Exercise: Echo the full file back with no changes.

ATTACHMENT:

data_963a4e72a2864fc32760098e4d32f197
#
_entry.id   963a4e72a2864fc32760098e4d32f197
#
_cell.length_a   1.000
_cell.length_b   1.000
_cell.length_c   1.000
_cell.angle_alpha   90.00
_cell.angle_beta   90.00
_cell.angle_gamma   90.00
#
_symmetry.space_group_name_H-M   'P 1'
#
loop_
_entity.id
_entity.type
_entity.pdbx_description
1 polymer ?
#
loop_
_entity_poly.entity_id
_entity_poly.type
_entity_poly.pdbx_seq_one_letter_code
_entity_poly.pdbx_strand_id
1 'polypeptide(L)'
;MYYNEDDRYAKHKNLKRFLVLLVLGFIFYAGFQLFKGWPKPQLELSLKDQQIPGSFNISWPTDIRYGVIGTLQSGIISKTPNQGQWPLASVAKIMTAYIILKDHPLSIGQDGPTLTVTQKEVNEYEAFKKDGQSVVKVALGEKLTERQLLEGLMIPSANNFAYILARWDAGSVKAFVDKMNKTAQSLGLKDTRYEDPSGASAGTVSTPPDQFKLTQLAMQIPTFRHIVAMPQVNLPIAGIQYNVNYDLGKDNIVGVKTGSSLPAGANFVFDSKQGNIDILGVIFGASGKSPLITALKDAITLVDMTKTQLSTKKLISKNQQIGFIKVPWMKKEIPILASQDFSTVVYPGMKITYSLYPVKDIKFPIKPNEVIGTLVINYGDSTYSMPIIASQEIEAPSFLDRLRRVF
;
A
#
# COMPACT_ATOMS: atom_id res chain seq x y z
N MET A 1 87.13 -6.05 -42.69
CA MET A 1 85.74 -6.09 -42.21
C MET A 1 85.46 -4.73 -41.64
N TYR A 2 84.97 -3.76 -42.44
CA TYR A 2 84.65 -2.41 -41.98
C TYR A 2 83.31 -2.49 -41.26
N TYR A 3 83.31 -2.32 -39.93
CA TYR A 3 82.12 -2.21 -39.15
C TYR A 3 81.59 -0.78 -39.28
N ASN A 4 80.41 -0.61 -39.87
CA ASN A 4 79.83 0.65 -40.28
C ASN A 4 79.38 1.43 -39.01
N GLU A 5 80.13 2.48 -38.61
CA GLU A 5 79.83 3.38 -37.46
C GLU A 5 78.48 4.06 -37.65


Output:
data_963a4e72a2864fc32760098e4d32f197
#
_entry.id   963a4e72a2864fc32760098e4d32f197
#
_cell.length_a   1.000
_cell.length_b   1.000
_cell.length_c   1.000
_cell.angle_alpha   90.00
_cell.angle_beta   90.00
_cell.angle_gamma   90.00
#
_symmetry.space_group_name_H-M   'P 1'
#
loop_
_entity.id
_entity.type
_entity.pdbx_description
1 polymer ?
#
loop_
_entity_poly.entity_id
_entity_poly.type
_entity_poly.pdbx_seq_one_letter_code
_entity_poly.pdbx_strand_id
1 'polypeptide(L)'
;MYYNEDDRYAKHKNLKRFLVLLVLGFIFYAGFQLFKGWPKPQLELSLKDQQIPGSFNISWPTDIRYGVIGTLQSGIISKTPNQGQWPLASVAKIMTAYIILKDHPLSIGQDGPTLTVTQKEVNEYEAFKKDGQSVVKVALGEKLTERQLLEGLMIPSANNFAYILARWDAGSVKAFVDKMNKTAQSLGLKDTRYEDPSGASAGTVSTPPDQFKLTQLAMQIPTFRHIVAMPQVNLPIAGIQYNVNYDLGKDNIVGVKTGSSLPAGANFVFDSKQGNIDILGVIFGASGKSPLITALKDAITLVDMTKTQLSTKKLISKNQQIGFIKVPWMKKEIPILASQDFSTVVYPGMKITYSLYPVKDIKFPIKPNEVIGTLVINYGDSTYSMPIIASQEIEAPSFLDRLRRVF
;
A
#
# COMPACT_ATOMS: atom_id res chain seq x y z
N MET A 1 87.13 -6.05 -42.69
CA MET A 1 85.74 -6.09 -42.21
C MET A 1 85.46 -4.73 -41.64
N TYR A 2 84.97 -3.76 -42.44
CA TYR A 2 84.65 -2.41 -41.98
C TYR A 2 83.31 -2.49 -41.26
N TYR A 3 83.31 -2.32 -39.93
CA TYR A 3 82.12 -2.21 -39.15
C TYR A 3 81.59 -0.78 -39.28
N ASN A 4 80.41 -0.61 -39.87
CA ASN A 4 79.83 0.65 -40.28
C ASN A 4 79.38 1.43 -39.01
N GLU A 5 80.13 2.48 -38.61
CA GLU A 5 79.83 3.38 -37.46
C GLU A 5 78.48 4.06 -37.65